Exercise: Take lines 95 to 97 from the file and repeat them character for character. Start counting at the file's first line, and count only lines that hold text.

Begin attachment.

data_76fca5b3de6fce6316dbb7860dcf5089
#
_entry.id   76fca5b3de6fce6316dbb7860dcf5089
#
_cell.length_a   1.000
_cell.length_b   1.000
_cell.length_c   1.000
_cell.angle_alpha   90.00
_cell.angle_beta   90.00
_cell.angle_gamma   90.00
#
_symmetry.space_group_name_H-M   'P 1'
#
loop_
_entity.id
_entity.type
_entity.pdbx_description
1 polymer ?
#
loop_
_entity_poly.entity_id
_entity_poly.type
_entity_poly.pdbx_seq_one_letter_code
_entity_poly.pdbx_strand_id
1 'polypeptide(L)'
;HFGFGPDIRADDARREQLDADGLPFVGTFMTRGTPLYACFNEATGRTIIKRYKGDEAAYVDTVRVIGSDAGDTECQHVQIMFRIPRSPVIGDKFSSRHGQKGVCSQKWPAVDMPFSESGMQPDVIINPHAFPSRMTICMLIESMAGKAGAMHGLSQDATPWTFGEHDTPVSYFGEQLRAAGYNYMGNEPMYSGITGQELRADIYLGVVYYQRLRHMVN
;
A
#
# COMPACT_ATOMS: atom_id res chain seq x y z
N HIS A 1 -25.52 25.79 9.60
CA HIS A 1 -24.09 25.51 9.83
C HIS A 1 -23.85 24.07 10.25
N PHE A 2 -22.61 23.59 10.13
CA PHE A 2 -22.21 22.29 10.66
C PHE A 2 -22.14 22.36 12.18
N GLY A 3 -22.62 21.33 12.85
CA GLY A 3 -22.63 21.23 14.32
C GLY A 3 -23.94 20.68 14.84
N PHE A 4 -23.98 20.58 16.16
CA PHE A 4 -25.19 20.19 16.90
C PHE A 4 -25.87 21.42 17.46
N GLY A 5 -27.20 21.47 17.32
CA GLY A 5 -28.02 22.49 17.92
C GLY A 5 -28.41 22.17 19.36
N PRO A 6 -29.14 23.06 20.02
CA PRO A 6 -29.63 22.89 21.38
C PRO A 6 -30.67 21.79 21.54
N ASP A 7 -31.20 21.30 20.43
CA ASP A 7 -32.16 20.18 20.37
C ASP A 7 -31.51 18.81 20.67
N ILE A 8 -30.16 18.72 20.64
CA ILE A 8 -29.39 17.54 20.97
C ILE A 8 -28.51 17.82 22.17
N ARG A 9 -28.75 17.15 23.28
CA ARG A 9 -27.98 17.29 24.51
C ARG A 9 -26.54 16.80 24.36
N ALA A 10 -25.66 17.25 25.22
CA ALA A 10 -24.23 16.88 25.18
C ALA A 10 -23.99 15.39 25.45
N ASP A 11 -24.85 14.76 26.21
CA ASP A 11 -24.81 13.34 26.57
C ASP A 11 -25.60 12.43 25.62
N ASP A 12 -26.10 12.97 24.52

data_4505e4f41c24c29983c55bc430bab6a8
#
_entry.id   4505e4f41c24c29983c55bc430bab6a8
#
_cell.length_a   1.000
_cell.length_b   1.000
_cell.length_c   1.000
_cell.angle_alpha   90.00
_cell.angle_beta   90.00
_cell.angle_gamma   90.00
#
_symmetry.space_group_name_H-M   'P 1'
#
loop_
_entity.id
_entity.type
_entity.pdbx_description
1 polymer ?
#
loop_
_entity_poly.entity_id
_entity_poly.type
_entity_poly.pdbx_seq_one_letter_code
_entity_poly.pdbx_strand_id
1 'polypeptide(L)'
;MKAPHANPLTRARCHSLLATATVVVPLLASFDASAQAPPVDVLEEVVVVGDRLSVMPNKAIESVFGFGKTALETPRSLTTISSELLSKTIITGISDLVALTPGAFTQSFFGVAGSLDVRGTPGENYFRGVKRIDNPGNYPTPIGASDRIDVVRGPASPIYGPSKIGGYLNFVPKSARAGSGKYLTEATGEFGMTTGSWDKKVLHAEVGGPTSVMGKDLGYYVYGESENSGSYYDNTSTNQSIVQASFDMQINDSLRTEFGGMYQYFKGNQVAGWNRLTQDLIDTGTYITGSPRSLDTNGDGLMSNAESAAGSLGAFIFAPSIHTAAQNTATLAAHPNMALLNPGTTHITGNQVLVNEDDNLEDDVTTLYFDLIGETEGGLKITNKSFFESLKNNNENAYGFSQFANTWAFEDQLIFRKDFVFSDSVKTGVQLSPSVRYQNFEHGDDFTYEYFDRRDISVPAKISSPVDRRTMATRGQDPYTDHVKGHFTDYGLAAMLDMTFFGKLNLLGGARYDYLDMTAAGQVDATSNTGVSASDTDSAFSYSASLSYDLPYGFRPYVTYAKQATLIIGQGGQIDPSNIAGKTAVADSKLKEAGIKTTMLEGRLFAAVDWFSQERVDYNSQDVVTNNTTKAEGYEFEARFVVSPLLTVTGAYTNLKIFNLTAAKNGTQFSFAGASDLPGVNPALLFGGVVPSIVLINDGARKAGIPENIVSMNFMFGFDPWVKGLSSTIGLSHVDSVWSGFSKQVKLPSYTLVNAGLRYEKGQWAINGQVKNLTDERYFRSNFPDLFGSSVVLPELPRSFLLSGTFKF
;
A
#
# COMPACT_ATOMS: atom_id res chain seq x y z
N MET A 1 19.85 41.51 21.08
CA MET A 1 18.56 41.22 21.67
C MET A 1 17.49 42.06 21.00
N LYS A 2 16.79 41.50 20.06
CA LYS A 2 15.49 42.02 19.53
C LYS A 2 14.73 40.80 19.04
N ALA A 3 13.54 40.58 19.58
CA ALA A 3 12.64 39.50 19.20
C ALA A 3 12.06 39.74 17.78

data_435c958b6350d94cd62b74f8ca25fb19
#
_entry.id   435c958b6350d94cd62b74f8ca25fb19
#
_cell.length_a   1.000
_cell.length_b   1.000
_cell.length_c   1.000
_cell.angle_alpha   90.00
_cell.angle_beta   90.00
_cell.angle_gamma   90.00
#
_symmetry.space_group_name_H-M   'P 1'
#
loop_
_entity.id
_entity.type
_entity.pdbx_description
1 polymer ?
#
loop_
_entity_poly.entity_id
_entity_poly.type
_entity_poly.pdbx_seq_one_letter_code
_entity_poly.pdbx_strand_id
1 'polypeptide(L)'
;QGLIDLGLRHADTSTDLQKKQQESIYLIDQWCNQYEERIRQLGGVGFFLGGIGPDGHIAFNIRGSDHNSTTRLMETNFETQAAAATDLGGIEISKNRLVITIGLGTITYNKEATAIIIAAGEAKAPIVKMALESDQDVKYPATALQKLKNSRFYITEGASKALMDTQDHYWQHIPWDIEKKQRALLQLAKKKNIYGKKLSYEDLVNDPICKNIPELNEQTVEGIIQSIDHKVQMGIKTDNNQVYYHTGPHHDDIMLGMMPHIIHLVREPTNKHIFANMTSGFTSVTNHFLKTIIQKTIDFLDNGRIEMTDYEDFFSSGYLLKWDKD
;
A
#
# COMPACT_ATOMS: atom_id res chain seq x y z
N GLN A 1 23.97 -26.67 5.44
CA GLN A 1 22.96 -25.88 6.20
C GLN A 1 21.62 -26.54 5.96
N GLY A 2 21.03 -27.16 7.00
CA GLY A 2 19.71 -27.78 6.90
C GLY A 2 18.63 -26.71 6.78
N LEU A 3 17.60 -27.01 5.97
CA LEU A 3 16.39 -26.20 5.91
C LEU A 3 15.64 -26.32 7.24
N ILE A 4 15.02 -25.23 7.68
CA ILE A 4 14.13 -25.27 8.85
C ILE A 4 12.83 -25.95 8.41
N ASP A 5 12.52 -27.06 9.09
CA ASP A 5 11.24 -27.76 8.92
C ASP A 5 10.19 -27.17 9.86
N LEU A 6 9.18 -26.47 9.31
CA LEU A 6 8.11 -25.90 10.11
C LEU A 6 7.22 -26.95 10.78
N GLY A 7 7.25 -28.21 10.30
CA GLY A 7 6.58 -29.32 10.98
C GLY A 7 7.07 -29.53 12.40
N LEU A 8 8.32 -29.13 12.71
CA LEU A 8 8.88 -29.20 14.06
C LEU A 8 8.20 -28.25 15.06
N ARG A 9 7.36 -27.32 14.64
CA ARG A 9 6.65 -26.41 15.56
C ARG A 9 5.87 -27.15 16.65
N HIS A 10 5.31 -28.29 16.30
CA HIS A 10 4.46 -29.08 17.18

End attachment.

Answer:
N MET A 1 19.85 41.51 21.08
CA MET A 1 18.56 41.22 21.67
C MET A 1 17.49 42.06 21.00